Kent State’s county campuses go green with solar project; The Review; January 20, 2021
By The Review
As part of a university-wide initiative, the Kent State University campuses in Salem and East Liverpool are going green through a renewable energy project to provide solar panels at each location, resulting in cost savings and reducing the carbon footprint of Kent State.
A year ago, the Kent State University Board of Trustees approved the solar panel project for six of its regional campuses as part of the university’s Energy Master Plan. The university publicly solicited proposals and Ten Nine Energy LLC was selected to lead the project. The project could produce up to 56 percent of the electricity required by the regional campuses annually while saving nearly $130,000 during the first year and more than $1.5 million for the duration of the 25-year contract.
Locally, work is wrapping up on the Salem Campus to install ground-mounted solar photovoltaic panels on a fenced-in plot of ground behind the main classroom building. In East Liverpool, rooftop panels on Purinton Hall are being installed on the rooftop.
There is no upfront capital expense to Kent State, but all electricity produced will be purchased at a negotiated rate with the developer.
The overall project will also benefit the utility electric grid. During the summer, with high electricity use because of air conditioning, the solar array will produce the most electricity and reduce the stress on the local electric grids.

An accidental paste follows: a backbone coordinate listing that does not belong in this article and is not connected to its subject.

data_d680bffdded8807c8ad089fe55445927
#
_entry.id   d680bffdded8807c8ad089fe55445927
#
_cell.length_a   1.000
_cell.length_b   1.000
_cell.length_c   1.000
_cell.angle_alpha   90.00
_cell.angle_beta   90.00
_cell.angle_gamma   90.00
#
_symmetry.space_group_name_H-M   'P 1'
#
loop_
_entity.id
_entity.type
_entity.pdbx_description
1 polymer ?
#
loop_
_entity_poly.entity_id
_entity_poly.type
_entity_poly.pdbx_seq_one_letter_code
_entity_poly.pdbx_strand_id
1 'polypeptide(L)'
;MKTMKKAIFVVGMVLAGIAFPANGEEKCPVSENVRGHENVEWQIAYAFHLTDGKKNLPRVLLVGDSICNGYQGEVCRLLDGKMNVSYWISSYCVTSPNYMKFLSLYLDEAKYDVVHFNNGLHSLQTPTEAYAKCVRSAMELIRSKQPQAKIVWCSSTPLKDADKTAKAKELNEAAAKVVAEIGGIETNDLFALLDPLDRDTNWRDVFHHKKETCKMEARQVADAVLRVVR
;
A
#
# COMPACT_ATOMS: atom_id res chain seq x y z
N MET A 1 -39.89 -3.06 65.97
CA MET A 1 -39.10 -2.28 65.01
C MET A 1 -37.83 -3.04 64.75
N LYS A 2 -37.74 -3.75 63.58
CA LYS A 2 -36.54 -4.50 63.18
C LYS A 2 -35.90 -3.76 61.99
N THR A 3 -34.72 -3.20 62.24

Aside from the Salem and East Liverpool campuses, solar panels are being installed on the Ashtabula, Geauga, Stark and Trumbull campuses.
“I applaud Kent State’s vision and the commitment to our environment demonstrated by this project,” noted Dr. David Dees, dean and chief administrative officer of the Columbiana County campuses. “Solar energy is a clean, renewable energy source and this is a way for us to be good stewards of the local environment.”
Because of limited open land on the East Liverpool Campus, a rooftop solar array of 232 solar panels is being installed on Purinton Hall and electricity will be extended to the building. The panels are mounted on a weight ballasted system that does not require roof penetrations and will not compromise the new roofing system recently installed on the building.
The minimum 25-year solar electric cost savings to the East Liverpool Campus is expected to be about $40,000 with a reduced carbon footprint of 89 tons of carbon dioxide. This is the equivalent to removing 18 cars from roadways.